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Leading patristic scholar wins Ratzinger Prize


(Vatican Radio) Father Brian Edward Daley, S.J., of Notre Dame University is one of this year’s recipients of the Ratzinger Prize in Theology, for his work in the field of patristics, the study of the early Church Fathers, those Christian writers and theologians of the first 8 centuries who provide a witness to the thought of the early Chruch.

He was awarded the prize by Pope Benedict XVI on Saturday.

Afterwards, Father Daley spoke about the importance of reading the Church Fathers in tackling some of the issues facing the modern Church.

“We can put those issues which are so important today into a context that would help us speak about them,” he said. “Ecumenism, for instance - the sense that all Christians that believe in Christ have much more in common than what separates them - can be strengthened by an understanding of the importance of baptism in the early Church…To see the development of doctrine, even the doctrines that we don’t always agree on, can help us nuance our conversations about them.”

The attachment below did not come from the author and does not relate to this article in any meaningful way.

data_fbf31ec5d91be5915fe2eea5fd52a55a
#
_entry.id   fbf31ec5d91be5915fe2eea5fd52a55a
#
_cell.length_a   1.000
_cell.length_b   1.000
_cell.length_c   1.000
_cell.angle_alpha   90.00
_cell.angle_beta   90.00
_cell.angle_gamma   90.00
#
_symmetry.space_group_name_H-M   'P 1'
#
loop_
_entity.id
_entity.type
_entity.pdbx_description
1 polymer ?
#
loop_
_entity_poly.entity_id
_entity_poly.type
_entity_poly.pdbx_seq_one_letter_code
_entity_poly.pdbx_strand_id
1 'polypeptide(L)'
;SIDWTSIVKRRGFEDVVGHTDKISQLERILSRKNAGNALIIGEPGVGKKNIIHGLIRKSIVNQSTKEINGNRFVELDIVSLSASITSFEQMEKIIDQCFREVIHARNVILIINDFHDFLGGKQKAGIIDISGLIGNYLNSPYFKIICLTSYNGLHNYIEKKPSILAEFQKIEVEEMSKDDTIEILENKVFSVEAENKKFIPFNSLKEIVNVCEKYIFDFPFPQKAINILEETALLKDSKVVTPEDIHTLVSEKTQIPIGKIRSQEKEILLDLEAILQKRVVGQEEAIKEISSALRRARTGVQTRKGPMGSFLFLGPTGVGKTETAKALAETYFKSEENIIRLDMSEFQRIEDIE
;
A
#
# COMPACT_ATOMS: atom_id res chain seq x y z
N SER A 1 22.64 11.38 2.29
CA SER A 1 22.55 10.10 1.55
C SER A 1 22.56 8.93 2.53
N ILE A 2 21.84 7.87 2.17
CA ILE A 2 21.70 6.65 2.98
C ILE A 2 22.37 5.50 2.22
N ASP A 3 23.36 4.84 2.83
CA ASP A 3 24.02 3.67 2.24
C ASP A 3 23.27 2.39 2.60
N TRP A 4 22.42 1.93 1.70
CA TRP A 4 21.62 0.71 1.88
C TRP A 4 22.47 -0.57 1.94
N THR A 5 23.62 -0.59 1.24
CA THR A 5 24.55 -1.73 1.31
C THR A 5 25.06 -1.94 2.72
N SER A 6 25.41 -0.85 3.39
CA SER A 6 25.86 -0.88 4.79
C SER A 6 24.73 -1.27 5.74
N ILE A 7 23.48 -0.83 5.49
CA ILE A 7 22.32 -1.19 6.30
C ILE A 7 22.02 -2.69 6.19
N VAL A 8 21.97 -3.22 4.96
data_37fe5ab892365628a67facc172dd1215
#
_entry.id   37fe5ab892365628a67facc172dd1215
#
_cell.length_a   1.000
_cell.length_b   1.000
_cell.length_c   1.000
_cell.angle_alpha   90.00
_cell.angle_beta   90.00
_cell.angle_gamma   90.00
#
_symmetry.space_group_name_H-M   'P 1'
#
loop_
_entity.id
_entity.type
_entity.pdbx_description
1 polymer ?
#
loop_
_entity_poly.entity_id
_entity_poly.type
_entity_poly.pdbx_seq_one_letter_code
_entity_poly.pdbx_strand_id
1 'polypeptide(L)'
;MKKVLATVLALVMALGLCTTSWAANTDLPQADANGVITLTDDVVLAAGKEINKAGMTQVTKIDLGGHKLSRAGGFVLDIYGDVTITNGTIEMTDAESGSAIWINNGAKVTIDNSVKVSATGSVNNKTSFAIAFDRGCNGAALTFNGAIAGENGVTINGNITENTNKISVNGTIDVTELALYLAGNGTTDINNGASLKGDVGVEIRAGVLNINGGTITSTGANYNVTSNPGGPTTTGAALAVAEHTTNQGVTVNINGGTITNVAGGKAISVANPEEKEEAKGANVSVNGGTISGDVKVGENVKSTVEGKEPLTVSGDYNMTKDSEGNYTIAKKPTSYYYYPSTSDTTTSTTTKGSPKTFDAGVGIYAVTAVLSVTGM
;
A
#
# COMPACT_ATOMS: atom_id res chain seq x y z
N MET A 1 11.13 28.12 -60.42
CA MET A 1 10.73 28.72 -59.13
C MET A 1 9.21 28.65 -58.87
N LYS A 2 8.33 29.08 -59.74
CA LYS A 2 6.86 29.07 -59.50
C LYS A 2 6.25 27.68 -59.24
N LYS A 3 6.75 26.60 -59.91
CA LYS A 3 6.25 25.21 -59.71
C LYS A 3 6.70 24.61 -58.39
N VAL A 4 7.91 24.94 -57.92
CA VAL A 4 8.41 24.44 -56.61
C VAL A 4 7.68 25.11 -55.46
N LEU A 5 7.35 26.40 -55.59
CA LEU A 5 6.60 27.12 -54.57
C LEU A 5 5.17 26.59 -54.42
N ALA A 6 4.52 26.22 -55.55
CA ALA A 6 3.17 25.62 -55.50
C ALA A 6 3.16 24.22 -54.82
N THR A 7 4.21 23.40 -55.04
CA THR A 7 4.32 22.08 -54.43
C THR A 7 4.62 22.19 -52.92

He said the Church Fathers were the first to engage in dialogue with non-Christians.

“I am always inspired when I read, say St. Justin from the 2nd century or other early fathers…when they speak of non-Christians, of pagans at that time, they say that anybody who sincerely seeks to live by what is right, and who understands the Logos, the rational structure, at the basis of the world and our experience, has contact with Christ,” he told Vatican Radio.

“Fundamentally, anyone seeking the truth in his or her life and actions, can be said to be seeking to be a disciple of Jesus,” said Father Daley.

Another issue the early Church had to deal with was threats to religious liberty.

“Freedom of religion was a huge issue for early Christians, as they lived in an empire that in some ways was quite pluralistic, but that was also repressive,” he explained. “To be a Christian until at least the early 4th century meant you had to run the danger of, occasionally at least, being at odds with the law, even being put to death.”

He said the study of Patristics is essential for all aspects of Church life.

“To see what the origin of what our particular position is, is something that sheds light on what is essential, and what isn’t.”

Listen to the full interview by Father Bernd Hagenkord, SJ, with Father Daley: RealAudioMP3